Unexpected employee resignations can often be alarming. More so if the resignations come from star employees whom you had high hopes for in terms of future expert or leadership roles at your company. How will it impact your project and your team, you may wonder? The question I would ask is, was it avoidable?
The Exit Interview helps with gathering feedback on employees’ decisions to leave the company and what next steps they are planning to further their careers elsewhere. This structured interview can greatly support your ability to narrow down the reasons for the exit and whether you have any large internal issues to address to avoid more people leaving the company.
While it appears to be a written survey, it works well as an interview conducted in person and then the interviewer (usually from HR) can complete the survey later in order to capture the answers from exiting employees in a structured way. Based on your company set-up and employee conditions you may want to add some questions or statements to be rated. Just avoid overloading the employee with too many questions. Perhaps you can remove some of the existing questions if you decide to add any?
You could choose to use this as a survey which the departing employees complete independently. I would however recommend that you ask these questions as part of an exit interview conducted in person as it offers the opportunity to ask follow-up questions to clarify answers to make sure you really understand the factors that led to the decision to leave the company.
There is a good chance that the departing employee may not tell you the truth. Sometimes they are afraid you may give them a bad reference in future if a prospective employer called you up. Other times they may be worried about being the whistle-blower on an existing organizational issue in terms of potential impact on any friends they still have at the organization. It may be worth considering the use of an outsourced vendor to gather feedback from departing employees before or just after they have left.
Do take the time to review feedback received from exit interviews to determine whether you or anyone else at your company may need to take actions to improve a situation, revise benefits, improve communications to employees on specific topics etc. These actions may be exactly what is needed to avoid other employees from leaving for similar reasons.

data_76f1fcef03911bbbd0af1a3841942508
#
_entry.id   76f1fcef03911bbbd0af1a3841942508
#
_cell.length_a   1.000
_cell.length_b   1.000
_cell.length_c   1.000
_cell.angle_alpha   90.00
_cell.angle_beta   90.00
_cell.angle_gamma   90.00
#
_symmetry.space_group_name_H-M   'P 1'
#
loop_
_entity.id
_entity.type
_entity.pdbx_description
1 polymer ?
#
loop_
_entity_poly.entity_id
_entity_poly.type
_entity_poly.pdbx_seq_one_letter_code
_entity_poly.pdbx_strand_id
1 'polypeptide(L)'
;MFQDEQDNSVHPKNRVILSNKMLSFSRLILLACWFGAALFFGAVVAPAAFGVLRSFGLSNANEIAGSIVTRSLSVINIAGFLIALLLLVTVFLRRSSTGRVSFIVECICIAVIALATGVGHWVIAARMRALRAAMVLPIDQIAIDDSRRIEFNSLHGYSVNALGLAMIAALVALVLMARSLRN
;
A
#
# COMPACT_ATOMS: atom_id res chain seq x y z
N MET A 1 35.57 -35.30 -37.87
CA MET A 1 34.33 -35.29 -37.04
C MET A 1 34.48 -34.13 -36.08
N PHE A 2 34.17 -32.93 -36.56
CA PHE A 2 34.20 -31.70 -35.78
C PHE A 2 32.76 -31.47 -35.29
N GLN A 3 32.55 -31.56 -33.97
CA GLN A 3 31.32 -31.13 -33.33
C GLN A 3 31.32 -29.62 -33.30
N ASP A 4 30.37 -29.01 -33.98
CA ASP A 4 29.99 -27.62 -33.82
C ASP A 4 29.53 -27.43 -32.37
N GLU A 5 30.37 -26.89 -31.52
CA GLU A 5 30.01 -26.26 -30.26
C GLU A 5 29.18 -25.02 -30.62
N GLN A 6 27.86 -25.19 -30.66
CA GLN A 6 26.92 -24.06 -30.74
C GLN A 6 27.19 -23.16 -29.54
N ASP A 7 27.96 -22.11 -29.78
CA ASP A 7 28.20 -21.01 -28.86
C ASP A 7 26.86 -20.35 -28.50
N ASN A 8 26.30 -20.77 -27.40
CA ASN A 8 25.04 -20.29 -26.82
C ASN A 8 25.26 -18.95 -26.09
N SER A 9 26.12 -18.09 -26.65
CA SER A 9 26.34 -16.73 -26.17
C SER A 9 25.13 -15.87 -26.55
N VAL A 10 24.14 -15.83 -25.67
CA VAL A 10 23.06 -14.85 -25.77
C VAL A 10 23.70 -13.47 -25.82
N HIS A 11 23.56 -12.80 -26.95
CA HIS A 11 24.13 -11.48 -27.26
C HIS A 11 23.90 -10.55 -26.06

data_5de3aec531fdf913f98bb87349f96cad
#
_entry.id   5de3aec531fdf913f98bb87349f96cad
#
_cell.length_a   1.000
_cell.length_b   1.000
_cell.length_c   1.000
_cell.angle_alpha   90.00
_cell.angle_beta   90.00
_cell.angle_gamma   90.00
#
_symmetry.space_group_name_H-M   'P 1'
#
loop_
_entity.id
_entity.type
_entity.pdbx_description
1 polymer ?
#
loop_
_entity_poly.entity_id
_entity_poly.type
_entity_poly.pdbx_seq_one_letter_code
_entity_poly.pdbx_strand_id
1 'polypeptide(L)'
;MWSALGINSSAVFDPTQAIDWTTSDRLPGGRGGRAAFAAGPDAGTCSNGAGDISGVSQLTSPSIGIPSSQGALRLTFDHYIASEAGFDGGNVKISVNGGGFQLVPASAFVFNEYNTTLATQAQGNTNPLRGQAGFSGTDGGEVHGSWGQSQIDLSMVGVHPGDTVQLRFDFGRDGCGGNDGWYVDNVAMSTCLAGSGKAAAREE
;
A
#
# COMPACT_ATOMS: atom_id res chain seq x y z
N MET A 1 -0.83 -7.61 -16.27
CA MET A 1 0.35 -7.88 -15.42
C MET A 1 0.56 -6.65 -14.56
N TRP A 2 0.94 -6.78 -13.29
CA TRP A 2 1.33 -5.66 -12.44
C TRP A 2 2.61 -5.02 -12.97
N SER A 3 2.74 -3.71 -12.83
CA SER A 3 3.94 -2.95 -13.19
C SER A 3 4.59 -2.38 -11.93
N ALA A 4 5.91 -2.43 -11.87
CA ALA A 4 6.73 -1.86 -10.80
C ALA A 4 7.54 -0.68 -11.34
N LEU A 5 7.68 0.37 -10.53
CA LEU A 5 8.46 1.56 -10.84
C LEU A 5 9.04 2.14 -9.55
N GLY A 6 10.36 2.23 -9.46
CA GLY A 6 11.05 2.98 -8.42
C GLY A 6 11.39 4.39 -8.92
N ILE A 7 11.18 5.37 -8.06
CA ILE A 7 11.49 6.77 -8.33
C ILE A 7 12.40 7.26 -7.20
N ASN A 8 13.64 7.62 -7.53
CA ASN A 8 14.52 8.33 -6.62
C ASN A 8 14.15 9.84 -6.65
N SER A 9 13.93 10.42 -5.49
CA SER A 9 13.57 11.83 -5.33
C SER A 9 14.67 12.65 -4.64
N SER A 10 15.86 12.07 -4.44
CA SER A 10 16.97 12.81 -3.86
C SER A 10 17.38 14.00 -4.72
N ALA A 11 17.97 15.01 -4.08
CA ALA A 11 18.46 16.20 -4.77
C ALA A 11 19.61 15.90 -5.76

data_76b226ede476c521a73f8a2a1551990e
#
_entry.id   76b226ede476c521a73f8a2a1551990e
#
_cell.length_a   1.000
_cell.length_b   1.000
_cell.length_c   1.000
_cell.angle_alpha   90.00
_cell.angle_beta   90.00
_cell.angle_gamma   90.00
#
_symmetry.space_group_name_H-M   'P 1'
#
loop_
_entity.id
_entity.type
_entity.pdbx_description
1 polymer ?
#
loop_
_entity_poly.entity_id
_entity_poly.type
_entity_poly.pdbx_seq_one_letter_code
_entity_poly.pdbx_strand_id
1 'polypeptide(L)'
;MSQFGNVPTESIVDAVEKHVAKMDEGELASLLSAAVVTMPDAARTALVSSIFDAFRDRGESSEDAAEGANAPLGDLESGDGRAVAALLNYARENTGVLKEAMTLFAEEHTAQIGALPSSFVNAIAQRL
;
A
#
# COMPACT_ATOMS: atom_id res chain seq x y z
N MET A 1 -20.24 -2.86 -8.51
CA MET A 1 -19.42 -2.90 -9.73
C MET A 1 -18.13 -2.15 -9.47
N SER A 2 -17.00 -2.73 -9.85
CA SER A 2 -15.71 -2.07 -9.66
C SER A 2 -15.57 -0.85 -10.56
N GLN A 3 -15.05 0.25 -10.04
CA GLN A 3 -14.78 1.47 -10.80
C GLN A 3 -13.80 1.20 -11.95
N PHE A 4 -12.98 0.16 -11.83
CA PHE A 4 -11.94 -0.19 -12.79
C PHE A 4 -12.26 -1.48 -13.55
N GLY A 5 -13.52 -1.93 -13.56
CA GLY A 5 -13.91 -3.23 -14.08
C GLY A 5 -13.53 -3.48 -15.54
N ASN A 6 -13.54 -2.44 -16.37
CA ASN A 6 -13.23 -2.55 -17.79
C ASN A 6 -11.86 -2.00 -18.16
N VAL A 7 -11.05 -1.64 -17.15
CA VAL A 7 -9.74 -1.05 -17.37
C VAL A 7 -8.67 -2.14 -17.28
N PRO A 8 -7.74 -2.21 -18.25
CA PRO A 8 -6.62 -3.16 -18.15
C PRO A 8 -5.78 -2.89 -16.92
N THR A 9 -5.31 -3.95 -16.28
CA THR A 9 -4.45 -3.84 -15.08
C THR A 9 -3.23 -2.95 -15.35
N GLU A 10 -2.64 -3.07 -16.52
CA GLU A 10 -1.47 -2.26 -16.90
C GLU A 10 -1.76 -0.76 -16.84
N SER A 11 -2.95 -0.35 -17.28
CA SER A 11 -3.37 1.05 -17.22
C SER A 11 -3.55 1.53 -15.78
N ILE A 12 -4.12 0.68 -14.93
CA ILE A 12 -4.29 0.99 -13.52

Mind confidentiality around these interviews. Be sure to be honest with the departing employee on who will get to know about the information shared and stick to the agreement.
Talk to those employees who remain with the company and make sure they understand how much you value their continued service and loyalty to the team/organization. When a prominent person leaves – whether a subject matter expert or a much-liked leader – people may start wondering about their own careers and consider leaving too. Taking employee retention actions and communicating especially to those in key roles will go a long way towards putting people’s minds at rest.
It is never easy when you lose good employees and respected leaders and experts to the competition. The best you can do is make sure you learn from the event and take the actions you need to avoid recurrence of an unplanned exit.
A successful on-boarding process ensures that a new employee is able to deliver top performance (creating value) at your company as fast as possible.
A successful new employee on-boarding process starts before the new employee is due to arrive and it is a structured process vs an afterthought. Some HR platforms include an on-boarding module which supports communication with the expected new employee and key stakeholders at the company who play a role in the on-boarding process. On-boarding activities can include training to be completed, forms that need to be finalized and submitted etc. Coordinating all of these activities and documenting the on-boarding plan is often the responsibility of HR.